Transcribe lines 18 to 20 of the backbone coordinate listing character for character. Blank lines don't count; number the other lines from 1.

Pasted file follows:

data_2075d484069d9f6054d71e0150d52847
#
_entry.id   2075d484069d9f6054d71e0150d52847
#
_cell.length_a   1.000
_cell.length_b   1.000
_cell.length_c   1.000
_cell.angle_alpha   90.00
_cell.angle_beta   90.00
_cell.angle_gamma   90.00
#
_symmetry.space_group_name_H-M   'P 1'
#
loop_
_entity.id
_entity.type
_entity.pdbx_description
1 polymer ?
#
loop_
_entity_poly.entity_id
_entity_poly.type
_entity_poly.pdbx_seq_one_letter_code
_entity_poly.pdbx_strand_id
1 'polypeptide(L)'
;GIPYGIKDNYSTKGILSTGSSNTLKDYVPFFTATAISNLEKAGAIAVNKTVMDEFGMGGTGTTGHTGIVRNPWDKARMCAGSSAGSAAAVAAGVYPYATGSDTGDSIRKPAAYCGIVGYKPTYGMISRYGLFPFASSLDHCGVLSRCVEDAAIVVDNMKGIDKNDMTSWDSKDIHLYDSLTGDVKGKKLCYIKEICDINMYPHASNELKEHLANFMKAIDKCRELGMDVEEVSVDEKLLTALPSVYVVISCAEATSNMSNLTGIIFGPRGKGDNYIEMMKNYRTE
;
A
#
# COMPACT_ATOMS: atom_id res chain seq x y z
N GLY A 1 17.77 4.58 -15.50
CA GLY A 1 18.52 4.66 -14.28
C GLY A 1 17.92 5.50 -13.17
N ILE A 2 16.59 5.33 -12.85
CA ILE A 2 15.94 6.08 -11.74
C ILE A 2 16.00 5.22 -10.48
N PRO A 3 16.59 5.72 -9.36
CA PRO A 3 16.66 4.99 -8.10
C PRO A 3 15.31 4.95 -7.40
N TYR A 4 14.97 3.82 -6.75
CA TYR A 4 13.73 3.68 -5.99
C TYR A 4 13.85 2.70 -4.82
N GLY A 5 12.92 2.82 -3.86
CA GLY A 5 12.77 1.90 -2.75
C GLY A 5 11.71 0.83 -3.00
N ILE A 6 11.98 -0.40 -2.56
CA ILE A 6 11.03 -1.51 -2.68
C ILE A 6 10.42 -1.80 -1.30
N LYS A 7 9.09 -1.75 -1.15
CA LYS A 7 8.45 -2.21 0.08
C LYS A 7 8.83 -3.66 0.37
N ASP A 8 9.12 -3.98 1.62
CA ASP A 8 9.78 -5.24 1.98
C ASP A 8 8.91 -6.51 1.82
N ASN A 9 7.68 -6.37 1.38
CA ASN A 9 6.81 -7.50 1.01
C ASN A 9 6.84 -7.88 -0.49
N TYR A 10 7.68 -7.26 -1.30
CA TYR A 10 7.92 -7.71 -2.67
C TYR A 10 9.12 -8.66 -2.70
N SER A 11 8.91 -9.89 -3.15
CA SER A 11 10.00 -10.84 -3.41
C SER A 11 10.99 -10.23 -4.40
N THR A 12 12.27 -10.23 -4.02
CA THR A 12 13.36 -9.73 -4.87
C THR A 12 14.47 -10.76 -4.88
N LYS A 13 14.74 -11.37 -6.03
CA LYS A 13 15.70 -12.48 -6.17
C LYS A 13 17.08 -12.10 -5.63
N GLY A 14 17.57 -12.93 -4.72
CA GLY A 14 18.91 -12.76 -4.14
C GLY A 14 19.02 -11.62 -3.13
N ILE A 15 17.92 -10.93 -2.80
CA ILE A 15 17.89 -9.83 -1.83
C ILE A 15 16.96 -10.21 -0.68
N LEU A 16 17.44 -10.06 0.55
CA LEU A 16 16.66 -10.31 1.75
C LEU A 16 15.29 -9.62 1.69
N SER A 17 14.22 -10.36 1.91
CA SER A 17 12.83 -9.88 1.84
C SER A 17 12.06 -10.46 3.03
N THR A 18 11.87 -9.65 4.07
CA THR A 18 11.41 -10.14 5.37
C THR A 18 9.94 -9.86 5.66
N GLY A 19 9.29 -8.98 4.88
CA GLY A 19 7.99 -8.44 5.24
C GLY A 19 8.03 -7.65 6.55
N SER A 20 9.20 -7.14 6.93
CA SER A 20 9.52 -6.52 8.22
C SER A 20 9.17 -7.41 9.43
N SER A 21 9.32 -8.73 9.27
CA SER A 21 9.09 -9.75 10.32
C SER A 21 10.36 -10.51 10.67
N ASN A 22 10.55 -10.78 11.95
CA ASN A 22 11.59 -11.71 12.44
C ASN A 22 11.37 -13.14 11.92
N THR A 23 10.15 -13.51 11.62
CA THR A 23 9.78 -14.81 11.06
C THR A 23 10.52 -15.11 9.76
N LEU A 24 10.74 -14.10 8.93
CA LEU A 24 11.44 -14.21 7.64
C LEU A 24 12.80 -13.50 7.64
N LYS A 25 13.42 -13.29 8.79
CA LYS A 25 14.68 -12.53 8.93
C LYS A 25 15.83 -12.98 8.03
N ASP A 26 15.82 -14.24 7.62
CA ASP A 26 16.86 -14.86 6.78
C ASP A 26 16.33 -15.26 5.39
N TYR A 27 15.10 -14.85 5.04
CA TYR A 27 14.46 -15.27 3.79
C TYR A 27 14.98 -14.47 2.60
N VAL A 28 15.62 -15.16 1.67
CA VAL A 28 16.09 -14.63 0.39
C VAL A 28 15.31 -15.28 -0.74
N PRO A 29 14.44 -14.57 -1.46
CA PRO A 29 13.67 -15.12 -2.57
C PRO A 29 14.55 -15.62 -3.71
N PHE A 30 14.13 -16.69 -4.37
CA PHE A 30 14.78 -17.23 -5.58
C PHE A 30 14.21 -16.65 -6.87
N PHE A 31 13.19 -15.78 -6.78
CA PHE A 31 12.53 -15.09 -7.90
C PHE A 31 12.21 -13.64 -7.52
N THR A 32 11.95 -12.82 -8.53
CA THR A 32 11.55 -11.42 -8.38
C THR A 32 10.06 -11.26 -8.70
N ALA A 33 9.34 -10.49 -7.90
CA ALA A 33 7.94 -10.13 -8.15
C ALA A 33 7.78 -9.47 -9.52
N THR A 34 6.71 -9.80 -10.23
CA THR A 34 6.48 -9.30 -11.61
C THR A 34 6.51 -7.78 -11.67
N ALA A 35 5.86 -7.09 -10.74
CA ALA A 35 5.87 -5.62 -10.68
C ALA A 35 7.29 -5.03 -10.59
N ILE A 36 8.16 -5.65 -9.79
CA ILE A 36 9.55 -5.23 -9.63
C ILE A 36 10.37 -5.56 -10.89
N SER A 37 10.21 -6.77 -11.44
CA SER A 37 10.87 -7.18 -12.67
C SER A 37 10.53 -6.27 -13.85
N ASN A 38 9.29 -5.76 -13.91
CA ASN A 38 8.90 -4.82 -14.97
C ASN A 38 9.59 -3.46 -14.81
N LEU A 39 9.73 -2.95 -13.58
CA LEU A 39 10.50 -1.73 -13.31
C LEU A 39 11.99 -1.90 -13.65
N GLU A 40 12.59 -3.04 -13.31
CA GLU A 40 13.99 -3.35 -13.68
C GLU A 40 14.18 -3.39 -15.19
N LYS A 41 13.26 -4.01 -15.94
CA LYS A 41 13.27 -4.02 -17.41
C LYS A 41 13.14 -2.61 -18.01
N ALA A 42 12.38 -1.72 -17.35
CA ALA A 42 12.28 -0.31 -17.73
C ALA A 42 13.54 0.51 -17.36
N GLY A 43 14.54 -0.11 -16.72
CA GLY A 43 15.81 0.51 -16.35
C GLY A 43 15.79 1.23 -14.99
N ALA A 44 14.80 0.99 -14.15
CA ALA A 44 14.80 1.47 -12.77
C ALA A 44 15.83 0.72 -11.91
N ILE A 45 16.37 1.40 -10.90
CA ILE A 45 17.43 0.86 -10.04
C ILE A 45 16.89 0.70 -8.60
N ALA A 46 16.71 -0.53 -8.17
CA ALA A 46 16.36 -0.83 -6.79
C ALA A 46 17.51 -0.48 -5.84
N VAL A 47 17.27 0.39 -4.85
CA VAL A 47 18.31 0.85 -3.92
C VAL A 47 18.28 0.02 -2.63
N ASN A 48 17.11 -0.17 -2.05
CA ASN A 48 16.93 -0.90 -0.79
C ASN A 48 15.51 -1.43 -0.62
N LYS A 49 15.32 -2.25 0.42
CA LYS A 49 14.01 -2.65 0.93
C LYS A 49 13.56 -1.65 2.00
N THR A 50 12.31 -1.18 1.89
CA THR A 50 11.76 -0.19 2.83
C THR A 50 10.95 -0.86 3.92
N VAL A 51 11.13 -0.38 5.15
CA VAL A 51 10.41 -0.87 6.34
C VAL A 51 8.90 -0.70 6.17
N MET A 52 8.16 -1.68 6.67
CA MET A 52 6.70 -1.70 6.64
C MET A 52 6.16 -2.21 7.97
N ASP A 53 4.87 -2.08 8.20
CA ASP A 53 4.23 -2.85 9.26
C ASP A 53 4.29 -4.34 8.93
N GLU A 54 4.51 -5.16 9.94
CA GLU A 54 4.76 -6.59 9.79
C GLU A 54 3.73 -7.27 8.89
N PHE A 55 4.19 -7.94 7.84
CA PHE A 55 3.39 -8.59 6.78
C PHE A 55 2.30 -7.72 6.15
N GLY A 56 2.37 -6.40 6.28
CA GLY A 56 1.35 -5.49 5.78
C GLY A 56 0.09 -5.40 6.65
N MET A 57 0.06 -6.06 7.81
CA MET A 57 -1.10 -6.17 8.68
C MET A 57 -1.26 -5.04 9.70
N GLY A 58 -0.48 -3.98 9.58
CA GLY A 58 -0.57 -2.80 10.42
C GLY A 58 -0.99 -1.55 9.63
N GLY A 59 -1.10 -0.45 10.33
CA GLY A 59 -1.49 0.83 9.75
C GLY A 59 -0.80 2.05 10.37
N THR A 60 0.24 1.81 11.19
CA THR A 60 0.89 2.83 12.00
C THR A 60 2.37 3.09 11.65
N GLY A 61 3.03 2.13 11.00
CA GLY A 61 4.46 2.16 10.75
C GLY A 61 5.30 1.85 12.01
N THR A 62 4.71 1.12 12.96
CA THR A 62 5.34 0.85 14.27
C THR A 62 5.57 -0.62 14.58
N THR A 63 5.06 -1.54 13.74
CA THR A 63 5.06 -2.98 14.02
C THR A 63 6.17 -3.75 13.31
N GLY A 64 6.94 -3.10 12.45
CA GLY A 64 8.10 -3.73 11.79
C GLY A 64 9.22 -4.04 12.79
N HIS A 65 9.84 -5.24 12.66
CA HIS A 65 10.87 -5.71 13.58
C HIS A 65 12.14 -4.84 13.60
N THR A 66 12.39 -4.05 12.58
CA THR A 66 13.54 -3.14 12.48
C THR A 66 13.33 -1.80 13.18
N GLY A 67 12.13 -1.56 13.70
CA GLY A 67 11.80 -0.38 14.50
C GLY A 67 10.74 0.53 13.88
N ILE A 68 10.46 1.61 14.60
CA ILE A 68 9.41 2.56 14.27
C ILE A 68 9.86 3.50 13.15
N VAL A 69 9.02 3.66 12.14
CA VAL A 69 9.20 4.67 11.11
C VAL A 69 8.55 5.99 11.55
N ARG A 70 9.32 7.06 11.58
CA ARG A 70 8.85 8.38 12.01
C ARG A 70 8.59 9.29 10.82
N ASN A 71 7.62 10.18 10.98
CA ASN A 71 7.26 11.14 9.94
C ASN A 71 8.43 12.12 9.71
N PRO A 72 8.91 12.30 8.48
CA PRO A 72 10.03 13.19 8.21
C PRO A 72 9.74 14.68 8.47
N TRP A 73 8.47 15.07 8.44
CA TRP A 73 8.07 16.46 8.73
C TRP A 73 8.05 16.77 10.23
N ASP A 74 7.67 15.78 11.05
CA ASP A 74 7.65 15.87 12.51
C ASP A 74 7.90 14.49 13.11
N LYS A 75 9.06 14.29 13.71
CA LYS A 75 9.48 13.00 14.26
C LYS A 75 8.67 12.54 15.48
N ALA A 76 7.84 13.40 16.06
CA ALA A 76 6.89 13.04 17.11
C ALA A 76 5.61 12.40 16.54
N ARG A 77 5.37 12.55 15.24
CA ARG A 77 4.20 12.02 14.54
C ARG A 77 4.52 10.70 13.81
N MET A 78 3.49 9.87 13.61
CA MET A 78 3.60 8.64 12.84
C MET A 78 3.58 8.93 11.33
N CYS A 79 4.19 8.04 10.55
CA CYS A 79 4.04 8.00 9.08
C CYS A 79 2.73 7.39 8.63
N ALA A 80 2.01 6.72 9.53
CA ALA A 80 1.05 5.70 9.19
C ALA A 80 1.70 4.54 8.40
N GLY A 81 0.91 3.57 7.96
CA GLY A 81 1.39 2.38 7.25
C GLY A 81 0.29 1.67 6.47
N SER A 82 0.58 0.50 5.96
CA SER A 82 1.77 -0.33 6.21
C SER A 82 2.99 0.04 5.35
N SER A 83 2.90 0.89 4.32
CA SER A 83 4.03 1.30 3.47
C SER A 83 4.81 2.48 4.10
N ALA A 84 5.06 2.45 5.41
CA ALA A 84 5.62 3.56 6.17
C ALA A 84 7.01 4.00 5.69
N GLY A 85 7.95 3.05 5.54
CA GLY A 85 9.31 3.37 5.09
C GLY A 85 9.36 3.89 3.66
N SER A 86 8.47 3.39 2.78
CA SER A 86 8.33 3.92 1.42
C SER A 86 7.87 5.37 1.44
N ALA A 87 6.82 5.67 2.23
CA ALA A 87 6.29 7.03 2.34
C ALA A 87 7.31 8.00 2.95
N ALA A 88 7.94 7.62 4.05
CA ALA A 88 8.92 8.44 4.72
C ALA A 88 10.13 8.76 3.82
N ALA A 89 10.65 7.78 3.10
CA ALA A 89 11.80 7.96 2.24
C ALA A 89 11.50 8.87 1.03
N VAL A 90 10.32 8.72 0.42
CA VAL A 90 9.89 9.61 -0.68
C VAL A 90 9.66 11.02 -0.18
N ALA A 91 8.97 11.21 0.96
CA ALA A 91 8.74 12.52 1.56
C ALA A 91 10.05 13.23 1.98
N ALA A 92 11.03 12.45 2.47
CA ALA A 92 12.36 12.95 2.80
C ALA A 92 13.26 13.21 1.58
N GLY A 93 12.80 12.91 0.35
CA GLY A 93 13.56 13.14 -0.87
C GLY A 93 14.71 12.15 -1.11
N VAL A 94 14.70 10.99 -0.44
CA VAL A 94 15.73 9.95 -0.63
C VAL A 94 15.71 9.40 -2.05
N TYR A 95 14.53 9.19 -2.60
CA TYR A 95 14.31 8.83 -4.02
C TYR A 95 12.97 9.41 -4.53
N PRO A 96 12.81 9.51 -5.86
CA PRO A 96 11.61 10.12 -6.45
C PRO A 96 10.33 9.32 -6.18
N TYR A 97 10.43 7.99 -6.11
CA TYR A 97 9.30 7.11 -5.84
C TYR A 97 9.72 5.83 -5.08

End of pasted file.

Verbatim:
1 polymer ?
#
loop_